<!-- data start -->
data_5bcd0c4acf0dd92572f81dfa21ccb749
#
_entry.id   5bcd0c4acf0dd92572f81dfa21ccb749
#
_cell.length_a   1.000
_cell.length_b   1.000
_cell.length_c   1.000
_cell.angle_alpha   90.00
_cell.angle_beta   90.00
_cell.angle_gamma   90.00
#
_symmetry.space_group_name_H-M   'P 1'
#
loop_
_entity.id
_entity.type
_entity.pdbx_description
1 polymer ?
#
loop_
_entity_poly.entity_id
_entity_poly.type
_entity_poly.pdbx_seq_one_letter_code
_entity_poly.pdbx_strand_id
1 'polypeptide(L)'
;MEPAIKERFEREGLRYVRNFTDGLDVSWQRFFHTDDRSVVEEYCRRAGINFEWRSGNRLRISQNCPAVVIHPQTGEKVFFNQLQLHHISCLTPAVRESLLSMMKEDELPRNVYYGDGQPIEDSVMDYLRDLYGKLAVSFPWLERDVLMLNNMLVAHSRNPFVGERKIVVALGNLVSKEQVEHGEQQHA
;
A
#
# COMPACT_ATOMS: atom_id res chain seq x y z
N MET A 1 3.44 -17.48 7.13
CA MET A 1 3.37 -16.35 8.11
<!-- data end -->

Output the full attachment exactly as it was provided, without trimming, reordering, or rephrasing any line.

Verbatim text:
data_5bcd0c4acf0dd92572f81dfa21ccb749
#
_entry.id   5bcd0c4acf0dd92572f81dfa21ccb749
#
_cell.length_a   1.000
_cell.length_b   1.000
_cell.length_c   1.000
_cell.angle_alpha   90.00
_cell.angle_beta   90.00
_cell.angle_gamma   90.00
#
_symmetry.space_group_name_H-M   'P 1'
#
loop_
_entity.id
_entity.type
_entity.pdbx_description
1 polymer ?
#
loop_
_entity_poly.entity_id
_entity_poly.type
_entity_poly.pdbx_seq_one_letter_code
_entity_poly.pdbx_strand_id
1 'polypeptide(L)'
;MEPAIKERFEREGLRYVRNFTDGLDVSWQRFFHTDDRSVVEEYCRRAGINFEWRSGNRLRISQNCPAVVIHPQTGEKVFFNQLQLHHISCLTPAVRESLLSMMKEDELPRNVYYGDGQPIEDSVMDYLRDLYGKLAVSFPWLERDVLMLNNMLVAHSRNPFVGERKIVVALGNLVSKEQVEHGEQQHA
;
A
#
# COMPACT_ATOMS: atom_id res chain seq x y z
N MET A 1 3.44 -17.48 7.13
CA MET A 1 3.37 -16.35 8.11